Savio’s fame was closely linked to his oratory. Back in 1964 the press – with its cold warrior disdain for radicalism – hardly knew how to react to his militant yet popular oratory because it seemed so out of place on U.S. campuses, which had almost never witnessed mass protest… Time magazine thus looked outside the States for comparisons, evoking Fidel Castro and attributing to Savio “an almost Latin American eloquence…a sense of demagoguery and a flair for martyrdom.” Yet not even Time’s antiradical editors could miss the fact that Savio had prevailed over a university administration undermined by its “habit of vacillating between concessions and crackdowns.” The Bay Area press uncomfortably conceded his eloquence, hinting that its appeal was based on emotion rather than reason. “He harangues in rapid fire staccato,” explained one San Francisco reporter, “shrill at times, emotionally charged always. He’s a slender 6 foot 1, sloping at the shoulders, clad usually in baggy slacks and a heavy jacket, bushy hair…unkempt, his blue eyes sparkling and intense.”
Friends and foes alike recognized that Savio on the stump “cut an extraordinary figure,” whose words and delivery made a lasting impression. Berkeley history professor Reginald Zelnik termed Savio “the most original public speaker I would ever hear.” Zelnik saw in him in the reflectiveness of a genuine intellectual, the questioning spirit of the most iconoclast undergraduate, and an intense desire to inspire thought and dialogue. Berkeley immunology professor Leon Wofsy reflected, “He wasn’t doing it for show. He wasn’t doing it to provoke.” When Savio argued on behalf of the FSM, as Wofsy put it, “he was speaking from his heart and from his head. There was certain quality there. Not just his rhetoric, but there was a quality of sincerity and thoughtfulness that just lifted him above the others.”
It is Savio’s speeches, not those of professors or campus officials, that have found their way into the histories of the 1960s. This was in part because during the FSM, as historian Henry May noted, students were the actors, making history through their protests, while faculty and administrators were merely reactors, trying to come to grips with this unprecedented outburst of activism and civil disobedience. But it more than simply Savio’s insurgent status that made his words memorable. After all, many Berkeley protesters spoke up, but none of their words have proven so enduring, and none of these speakers could match Savio’s passionate yet logical, accessible, democratic, and at times poetic oratory…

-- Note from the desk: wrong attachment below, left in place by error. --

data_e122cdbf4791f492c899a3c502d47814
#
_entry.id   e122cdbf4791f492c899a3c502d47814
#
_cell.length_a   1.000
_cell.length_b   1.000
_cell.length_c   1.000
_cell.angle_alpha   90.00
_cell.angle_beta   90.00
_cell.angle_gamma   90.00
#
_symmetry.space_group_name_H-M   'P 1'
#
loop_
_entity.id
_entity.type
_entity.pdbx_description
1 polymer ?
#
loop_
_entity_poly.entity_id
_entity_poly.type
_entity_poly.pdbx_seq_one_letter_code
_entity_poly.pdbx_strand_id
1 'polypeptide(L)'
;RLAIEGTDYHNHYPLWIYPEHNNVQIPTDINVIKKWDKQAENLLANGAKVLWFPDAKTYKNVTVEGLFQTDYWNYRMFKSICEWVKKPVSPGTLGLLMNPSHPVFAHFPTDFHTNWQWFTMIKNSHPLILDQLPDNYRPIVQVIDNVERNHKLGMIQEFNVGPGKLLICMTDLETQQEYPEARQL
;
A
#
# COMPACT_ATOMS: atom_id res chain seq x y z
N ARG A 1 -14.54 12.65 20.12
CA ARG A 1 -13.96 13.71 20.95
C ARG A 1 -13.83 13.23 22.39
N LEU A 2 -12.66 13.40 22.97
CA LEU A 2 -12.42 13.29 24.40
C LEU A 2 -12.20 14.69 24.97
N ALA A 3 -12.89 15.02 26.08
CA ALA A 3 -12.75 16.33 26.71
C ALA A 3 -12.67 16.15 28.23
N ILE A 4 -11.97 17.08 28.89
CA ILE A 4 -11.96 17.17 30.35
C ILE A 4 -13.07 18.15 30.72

…Savio did not have to be speaking from atop a police car for his words to be remembered. His most famous speech occurred two months after the police car blockade as he urged students outside Sproul Hall to join the FSM’s culminating sit-in on December 2, 1964. He demanded that college youth heed their consciences and embrace activism. “There’s a time, ” Savio exhorted his classmates,
when the operation of the machine becomes so odious, makes you so sick at heart, that you can’t take part. You can’t even passively take part. And you’ve got to put your bodies upon the gears and upon the wheels, upon the levers, upon all the apparatus, and you’ve got to make it stop. And you’ve got to indicate to the people who run it, to the people who own it, that unless you’re free the machine will be prevented from working at all!
This dramatic call to resist unjust authority embodied the youthful idealism and iconoclasm of the insurgent sixties. Well into our own century it continues to appear in feature films, documentaries, protest songs, and television shows that explore that decade and other times of revolt against oppression. The speech helped convince some thousand students to occupy Sproul Hall, paving the way for a mass sit-in, which for its time was the greatest act of mass civil disobedience…on an American campus.